Betsy DeVos Went on CNN and Was Asked About Reopening Schools. It Was a Disaster.

Yuri Gripas-POOL/CNP via ZUMA Wire

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President Donald Trump spent a lot of the last week talking about re-opening public schools in the fall. As the Daily Beast reported, his campaign has done polling on the issue and found that it could be a winning electoral issue for him. The catch is that it’s only a winning electoral issue if people actually trust that you will be able to responsibly reopen schools. For that reason, Trump’s PR push is sort of self-defeating—if you were actually the person who was going to responsibly open public schools, you wouldn’t have just started thinking about it in July.

And, perhaps, you wouldn’t make the point person for all of this Education Secretary Betsy DeVos. On CNN’s State of the Union on Sunday, DeVos was asked by host Dana Bash to clarify what public-health experts were telling her about “the appropriate level of transmission for a school before it has to shut down.” It’s gets at the big question at the heart of all of this—what’s the plan? Everyone wants schools to reopen. It comes down to whether the conditions on the ground will allow it. Schools aren’t little epidemiology labs; they need guidance.

DeVos, though, acted as if she’d just strolled into home room and found out there was a test that day:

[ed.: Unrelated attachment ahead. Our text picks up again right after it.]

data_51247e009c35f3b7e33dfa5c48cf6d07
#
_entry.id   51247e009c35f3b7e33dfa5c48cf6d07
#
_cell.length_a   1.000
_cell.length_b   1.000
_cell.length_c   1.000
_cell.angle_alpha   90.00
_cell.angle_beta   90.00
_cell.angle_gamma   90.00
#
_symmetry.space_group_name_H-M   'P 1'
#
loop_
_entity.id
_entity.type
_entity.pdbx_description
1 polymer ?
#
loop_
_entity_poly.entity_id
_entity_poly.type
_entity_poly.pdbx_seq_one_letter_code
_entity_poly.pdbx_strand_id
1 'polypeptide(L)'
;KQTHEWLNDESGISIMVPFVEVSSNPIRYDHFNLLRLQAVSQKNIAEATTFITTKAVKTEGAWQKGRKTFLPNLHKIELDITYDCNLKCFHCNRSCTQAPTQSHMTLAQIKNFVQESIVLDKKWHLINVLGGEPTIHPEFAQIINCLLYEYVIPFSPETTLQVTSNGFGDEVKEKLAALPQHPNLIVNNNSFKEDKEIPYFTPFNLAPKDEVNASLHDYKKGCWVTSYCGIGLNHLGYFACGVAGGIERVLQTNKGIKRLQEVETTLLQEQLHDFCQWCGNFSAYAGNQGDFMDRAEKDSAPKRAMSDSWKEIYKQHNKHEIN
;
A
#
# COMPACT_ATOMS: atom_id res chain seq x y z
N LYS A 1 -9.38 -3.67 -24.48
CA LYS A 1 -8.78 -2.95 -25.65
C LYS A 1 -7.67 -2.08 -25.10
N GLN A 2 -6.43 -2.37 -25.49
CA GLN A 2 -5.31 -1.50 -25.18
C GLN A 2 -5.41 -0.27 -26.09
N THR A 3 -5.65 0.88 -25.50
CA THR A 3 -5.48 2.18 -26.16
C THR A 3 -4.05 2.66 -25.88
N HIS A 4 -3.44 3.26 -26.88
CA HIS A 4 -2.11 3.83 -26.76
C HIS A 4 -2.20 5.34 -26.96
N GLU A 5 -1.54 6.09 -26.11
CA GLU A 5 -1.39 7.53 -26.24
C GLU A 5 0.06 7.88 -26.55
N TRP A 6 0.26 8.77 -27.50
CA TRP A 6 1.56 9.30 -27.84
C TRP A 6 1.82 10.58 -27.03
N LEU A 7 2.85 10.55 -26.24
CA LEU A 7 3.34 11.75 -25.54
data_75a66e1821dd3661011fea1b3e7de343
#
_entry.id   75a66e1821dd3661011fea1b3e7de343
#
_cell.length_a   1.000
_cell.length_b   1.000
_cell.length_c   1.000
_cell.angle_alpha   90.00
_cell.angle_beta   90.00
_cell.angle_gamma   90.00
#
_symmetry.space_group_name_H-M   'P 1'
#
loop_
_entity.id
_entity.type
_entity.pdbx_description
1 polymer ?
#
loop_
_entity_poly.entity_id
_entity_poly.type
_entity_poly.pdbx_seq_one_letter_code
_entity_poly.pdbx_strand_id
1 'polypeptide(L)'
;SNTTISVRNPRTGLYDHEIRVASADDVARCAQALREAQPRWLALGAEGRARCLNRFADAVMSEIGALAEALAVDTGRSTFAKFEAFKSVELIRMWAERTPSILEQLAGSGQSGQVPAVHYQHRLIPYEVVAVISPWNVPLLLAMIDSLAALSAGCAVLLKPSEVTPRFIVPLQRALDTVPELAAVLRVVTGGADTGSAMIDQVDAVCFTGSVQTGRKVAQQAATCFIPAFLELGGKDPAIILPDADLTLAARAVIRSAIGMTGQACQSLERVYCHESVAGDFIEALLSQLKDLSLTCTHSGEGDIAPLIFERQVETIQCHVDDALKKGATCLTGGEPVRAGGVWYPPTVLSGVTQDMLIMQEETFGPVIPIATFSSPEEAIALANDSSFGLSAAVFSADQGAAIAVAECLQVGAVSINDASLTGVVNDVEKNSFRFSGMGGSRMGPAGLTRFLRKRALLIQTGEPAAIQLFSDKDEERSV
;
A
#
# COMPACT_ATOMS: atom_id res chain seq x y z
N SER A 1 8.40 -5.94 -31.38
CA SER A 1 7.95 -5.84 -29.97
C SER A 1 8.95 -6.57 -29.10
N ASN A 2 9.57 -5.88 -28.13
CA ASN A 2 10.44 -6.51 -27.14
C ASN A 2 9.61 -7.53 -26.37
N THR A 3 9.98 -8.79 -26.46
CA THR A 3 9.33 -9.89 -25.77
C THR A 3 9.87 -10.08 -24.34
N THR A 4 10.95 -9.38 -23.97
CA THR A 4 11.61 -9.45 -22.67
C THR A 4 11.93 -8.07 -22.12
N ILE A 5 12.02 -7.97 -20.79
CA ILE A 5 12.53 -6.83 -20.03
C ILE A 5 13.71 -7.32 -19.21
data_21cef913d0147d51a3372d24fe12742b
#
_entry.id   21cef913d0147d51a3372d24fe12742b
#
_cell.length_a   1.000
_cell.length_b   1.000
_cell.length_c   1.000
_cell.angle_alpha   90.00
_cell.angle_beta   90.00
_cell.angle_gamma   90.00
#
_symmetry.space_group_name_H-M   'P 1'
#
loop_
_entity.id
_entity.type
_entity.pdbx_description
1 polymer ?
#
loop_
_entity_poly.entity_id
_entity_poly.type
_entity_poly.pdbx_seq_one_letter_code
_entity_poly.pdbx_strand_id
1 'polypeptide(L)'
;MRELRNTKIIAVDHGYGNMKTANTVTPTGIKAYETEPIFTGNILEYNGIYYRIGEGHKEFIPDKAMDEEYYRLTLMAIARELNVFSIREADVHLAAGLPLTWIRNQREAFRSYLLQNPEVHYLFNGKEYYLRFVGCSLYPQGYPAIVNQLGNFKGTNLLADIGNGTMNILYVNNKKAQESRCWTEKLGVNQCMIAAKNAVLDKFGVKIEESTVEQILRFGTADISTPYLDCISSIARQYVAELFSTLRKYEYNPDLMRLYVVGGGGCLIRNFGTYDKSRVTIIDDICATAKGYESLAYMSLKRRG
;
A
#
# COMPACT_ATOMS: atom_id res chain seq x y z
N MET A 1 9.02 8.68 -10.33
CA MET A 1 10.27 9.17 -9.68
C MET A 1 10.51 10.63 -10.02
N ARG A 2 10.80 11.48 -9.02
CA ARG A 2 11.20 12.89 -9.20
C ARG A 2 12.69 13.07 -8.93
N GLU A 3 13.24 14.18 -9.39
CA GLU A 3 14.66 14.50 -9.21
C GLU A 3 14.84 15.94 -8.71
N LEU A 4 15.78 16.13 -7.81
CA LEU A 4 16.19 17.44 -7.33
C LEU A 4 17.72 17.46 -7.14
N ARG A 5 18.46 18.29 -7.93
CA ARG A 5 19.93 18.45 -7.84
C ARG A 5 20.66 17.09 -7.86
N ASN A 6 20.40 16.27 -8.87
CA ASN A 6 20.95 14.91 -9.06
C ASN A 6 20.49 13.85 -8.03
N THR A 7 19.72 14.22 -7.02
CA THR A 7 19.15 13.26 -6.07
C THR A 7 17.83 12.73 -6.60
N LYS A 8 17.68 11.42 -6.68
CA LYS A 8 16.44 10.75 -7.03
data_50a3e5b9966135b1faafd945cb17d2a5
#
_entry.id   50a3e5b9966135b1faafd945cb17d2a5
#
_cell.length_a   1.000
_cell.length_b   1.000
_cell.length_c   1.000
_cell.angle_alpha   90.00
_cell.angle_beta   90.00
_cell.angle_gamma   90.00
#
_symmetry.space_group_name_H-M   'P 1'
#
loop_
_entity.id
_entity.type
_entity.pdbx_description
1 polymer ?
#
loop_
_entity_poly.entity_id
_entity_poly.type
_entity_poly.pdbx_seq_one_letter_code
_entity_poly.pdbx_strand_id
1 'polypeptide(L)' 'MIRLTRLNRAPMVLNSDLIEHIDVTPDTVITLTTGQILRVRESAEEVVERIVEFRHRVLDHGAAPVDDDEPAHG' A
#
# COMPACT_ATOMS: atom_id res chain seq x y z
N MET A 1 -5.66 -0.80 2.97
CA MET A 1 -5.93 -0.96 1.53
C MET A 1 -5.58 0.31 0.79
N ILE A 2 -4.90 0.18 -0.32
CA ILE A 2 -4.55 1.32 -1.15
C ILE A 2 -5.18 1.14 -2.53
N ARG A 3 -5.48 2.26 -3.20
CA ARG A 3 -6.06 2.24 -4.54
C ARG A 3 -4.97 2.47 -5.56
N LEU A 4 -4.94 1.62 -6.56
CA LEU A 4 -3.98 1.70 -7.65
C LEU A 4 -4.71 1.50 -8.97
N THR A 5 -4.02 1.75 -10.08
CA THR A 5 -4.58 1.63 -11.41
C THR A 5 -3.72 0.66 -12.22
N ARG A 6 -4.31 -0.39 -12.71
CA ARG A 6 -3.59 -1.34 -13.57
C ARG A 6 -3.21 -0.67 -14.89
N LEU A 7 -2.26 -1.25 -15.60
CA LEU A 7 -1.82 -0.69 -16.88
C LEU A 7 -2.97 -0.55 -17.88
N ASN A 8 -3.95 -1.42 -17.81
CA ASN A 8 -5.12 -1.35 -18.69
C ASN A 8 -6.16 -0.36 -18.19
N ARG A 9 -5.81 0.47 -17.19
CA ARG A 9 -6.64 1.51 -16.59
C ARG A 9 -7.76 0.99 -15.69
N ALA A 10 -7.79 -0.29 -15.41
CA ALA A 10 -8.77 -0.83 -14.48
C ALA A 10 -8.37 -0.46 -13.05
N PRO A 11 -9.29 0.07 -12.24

“Every school should have plans for that situation to be able to pivot and ensure that kids can continue learning, at a distance if they have to for a short period of time,” she said. What’s the plan? The plan is to have plans. It’s a plan plan.

Bash followed up: “Why do you not have guidance…just weeks before you want those schools to reopen,” she wondered, “and what happens if there’s an outbreak?”

“You know, there’s really good examples that have been utilized in the private sector and elsewhere, also with front line workers and hospitals, and all of that data and all of those examples can be referenced by school leaders,” DeVos said.

Again, Bash asked if DeVos—the Secretary of Education—for specifics. And Again, DeVos stopped short of offering any: “Schools should do what’s right on the ground at that time for their students and for their situation.”

What should they base those plans off of? Maybe some day we’ll find out.

HERE ARE THE FACTS:

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ONE MORE QUICK THING:

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As we wrote over the summer, traffic has been down at Mother Jones and a lot of sites with many people thinking news is less important now that Donald Trump is no longer president. But if you're reading this, you're not one of those people, and we're hoping we can rally support from folks like you who really get why our reporting matters right now. And that's how it's always worked: For 45 years now, a relatively small group of readers (compared to everyone we reach) who pitch in from time to time has allowed Mother Jones to do the type of journalism the moment demands and keep it free for everyone else.

Please pitch in with a donation during our fall fundraising drive if you can. We can't afford to come up short, and there's still a long way to go by November 5.

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